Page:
Friday, June 25, 2021

In re A.C. (Cal. Ct. App. - June 25, 2021)

I'm persuaded by Justice Ramirez's opinion this afternoon.

At the same time, I'm totally persuaded by Justice Menetrez's dissent.

Yet I readily concede that they can't both be right.

Justice Ramirez's analysis seems spot on.  The federal Indian Child Welfare Act (ICWA) requires that the court inquire into whether either parent has Native American ancestry before we terminate parental rights; it's motivated by a shameful history of wrongfully taking away children from Native American parents.  Here, the father appeals, saying that the court terminated his parental rights without finding out whether he had Indian ancestry.  As Justice Ramirez cogently explains:

"The issue arose because the mother plainly did have Indian ancestry — she was an enrolled member of a federally recognized Indian tribe; an older daughter had been removed from her custody and transferred to the jurisdiction of the tribe. Apparently no one thought it was worth asking whether the father, too, might have Indian ancestry. When the mother’s tribe surprised everyone by reporting that the child was not a member and not eligible for membership, the juvenile court found — without any further inquiry regarding the father — that ICWA did not apply."

Well, that clearly shouldn't have happened.  As everyone rightly concedes.

The only question that remains is:  What should we do at this point?

To which Justice Ramirez responds:  Nothing.  He says:  "San Bernardino County Children and Family Services (CFS) does not dispute that there was an erroneous failure to inquire. It contends only that the father has not shown that the error was prejudicial. We agree. The father has not claimed — in the juvenile court, in his opening brief, in his reply brief, or at oral argument — that he has any Indian ancestry. Because he has not managed to clear this rather low hurdle, there is no reason to suppose that, absent the error, the outcome would have been any different. And, more to the point, there is no reason to reverse and remand for a further inquiry, which would not only entail effort and expense, but would also delay permanency for A.C."

That sounds right to me.  Don't forget the factual backdrop:  It's a tiny little kid, and the allegations are that "the mother used methamphetamine, physically abused the child, failed to feed the child, and failed to obtain medical care for the child."  As for Dad, "[t]here was some initial uncertainty as to whether D.M. or one E.R. was the child’s father," but eventually mother says it's D.M., who's in prison, and even when he gets out, "the father [] failed to participate in his reunification services plan and had made only 'minimal' progress."

So we've got a tiny kid who's desperately in need of care, parents who are by no means the greatest, and a caring foster parent who wants to adopt the child.

With the only barrier being that everyone below we so focused on the mother than they forgot to ask the father about potential Indian ancestry.

But Justice Ramirez says:  So what?  When the appellate briefing doesn't even hint that the father might, in fact, have Indian ancestry, let's just cut to the chase.  We all know how this case is going to come out:  that Father doesn't have Indian ancestry, and the kid should be adopted, so let's do it.  The error was harmless since there's not even the tiniest reason to think that the father in fact has Indian ancestry such that the result below would even be the slightest bit different.  Get the kid to loving parents now.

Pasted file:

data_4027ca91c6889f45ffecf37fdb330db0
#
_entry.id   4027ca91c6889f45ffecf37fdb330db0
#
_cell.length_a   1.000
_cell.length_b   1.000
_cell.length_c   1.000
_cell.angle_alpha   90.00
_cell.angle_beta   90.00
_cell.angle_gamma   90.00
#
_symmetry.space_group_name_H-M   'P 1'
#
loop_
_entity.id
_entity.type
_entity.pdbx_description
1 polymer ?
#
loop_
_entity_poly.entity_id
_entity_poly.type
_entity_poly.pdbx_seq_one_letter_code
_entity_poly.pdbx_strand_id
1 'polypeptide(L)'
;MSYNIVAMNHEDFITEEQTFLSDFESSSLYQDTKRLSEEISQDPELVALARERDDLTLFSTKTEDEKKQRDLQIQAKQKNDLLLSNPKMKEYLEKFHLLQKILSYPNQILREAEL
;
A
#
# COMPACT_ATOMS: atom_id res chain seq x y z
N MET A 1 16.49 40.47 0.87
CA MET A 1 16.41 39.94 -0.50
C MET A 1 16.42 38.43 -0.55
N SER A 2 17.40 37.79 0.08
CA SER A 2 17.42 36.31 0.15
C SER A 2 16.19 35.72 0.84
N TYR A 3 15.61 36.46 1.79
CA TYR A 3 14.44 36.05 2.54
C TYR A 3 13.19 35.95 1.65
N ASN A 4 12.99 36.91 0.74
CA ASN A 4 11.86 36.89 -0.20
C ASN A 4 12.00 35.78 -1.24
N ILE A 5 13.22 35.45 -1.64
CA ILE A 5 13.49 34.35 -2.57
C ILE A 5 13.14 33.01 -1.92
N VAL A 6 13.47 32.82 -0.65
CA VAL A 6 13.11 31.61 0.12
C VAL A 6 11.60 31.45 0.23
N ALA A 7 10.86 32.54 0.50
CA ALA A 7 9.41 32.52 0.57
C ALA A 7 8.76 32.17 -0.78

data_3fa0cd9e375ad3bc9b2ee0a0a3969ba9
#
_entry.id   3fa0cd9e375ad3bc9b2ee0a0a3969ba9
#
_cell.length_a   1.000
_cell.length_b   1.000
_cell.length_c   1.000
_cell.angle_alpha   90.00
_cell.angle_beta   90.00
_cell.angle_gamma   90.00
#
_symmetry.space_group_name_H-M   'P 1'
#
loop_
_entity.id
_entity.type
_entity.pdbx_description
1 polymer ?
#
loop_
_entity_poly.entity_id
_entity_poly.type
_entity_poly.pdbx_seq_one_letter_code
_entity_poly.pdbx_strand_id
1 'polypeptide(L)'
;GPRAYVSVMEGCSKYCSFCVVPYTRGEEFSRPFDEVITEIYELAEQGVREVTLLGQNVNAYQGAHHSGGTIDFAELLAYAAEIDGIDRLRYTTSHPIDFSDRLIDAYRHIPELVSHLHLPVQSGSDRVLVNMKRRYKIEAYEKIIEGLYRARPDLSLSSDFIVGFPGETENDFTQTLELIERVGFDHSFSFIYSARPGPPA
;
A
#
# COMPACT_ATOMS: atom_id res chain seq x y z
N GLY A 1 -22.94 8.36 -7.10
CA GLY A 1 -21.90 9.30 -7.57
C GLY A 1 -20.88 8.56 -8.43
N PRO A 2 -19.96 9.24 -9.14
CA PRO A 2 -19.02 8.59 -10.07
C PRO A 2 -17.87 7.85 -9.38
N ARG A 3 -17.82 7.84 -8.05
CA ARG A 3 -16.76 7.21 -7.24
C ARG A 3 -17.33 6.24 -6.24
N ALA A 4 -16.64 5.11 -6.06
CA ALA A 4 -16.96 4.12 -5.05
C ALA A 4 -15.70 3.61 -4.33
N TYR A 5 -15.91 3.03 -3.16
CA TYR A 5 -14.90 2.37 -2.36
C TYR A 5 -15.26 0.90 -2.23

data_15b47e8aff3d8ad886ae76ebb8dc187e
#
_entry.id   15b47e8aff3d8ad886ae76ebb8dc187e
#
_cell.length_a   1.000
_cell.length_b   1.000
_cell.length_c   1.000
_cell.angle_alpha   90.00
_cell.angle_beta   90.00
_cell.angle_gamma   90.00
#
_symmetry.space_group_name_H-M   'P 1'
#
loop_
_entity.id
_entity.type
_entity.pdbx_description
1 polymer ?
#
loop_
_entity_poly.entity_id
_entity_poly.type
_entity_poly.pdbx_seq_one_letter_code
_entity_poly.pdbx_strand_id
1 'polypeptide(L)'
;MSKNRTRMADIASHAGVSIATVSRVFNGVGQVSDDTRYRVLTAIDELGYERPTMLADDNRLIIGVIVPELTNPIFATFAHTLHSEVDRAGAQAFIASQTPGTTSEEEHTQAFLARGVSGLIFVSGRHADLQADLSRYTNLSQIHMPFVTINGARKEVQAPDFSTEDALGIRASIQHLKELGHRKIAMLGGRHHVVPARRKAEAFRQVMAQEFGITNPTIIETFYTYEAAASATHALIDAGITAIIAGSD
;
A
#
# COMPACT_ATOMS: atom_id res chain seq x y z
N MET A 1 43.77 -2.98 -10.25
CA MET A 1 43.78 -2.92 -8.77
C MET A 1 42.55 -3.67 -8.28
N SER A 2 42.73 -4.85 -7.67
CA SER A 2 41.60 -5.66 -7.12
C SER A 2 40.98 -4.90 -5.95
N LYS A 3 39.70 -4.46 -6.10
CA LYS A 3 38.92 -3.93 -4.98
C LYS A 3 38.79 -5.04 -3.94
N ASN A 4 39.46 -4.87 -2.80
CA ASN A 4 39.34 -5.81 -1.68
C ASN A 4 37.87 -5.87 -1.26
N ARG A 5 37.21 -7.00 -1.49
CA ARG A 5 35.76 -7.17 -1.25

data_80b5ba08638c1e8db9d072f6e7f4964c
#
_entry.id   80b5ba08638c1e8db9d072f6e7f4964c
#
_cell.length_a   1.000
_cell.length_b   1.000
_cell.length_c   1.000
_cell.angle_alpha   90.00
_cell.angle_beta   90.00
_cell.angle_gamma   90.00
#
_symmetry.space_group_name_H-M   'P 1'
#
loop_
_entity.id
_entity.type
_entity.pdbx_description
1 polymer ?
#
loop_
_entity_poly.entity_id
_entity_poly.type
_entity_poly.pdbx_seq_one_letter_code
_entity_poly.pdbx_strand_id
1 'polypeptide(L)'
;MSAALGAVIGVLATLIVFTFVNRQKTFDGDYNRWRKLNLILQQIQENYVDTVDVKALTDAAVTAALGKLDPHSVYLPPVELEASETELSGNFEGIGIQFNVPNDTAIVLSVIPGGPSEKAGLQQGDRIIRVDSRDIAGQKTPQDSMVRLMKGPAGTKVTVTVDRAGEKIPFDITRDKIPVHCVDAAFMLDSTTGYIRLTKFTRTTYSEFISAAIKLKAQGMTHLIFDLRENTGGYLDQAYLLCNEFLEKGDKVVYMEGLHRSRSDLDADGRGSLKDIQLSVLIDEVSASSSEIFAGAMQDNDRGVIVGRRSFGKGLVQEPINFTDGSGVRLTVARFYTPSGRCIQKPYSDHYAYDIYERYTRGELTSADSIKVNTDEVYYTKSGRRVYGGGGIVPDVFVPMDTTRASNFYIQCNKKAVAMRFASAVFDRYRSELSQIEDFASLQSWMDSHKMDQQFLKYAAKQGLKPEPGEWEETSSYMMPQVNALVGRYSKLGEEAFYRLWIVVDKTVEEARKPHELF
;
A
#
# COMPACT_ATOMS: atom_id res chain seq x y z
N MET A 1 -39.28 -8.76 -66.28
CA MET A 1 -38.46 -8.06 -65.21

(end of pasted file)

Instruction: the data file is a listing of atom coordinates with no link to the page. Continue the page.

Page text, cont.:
Strong stuff.  Persuasive.

But Justice Menetrez's dissent is equally persuasive.

He says:  "Uh, sorry, but that's not the way things work.  Of course there's no evidence that Father has Indian ancestry.  Because no one ever asked him.  And, critically, this case is on appeal.  On appeal, we are generally limited to the record below.  You don't say:  'Oh, on appeal, if you want to win, you are required to introduce new evidence that you didn't introduce below -- here, the fact that Father in fact has Indian ancestry.'  That's not how it works.  So, doctrinally, it's simply flat wrong to affirm and the basis that the appellate briefs don't insist (or introduce evidence) on a particular factual point that we all admit is outside record.  Instead, you remand.  Period."

Plus, wholly apart from doctrine (and precedent), Justice Menetrez has a profoundly practical point to make as well:

"Rebecca R. and the majority opinion put parents’ appellate counsel in a strange and untenable position. Appellate attorneys ordinarily do not, need not, and are not paid to conduct any investigation of facts outside the record. (Cf. Josiah Z., supra, 36 Cal.4th at pp. 671-672 [minor’s appellate counsel may seek but need not be granted funds necessary to investigate facts outside the record].) But in a case like this one, Rebecca R. and the majority opinion require Father’s counsel to interview Father about his Native American ancestry and then, in defiance of Zeth S., provide the information to the Court of Appeal as a basis for reversal. And what if counsel is unable to interview Father in time? Parents in dependency cases are sometimes homeless or otherwise hard to find. If counsel cannot reach Father, must counsel interview paternal relatives? Moreover, a parent appealing from the termination of parental rights can assert ICWA error as to a nonappealing parent. (See, e.g., N.G., supra, 27 Cal.App.5th at pp. 477-478.) Must counsel for the appealing parent interview the nonappealing parent? Just how much of the trial court’s and CFS’s jobs does the majority opinion reassign to appellate counsel?"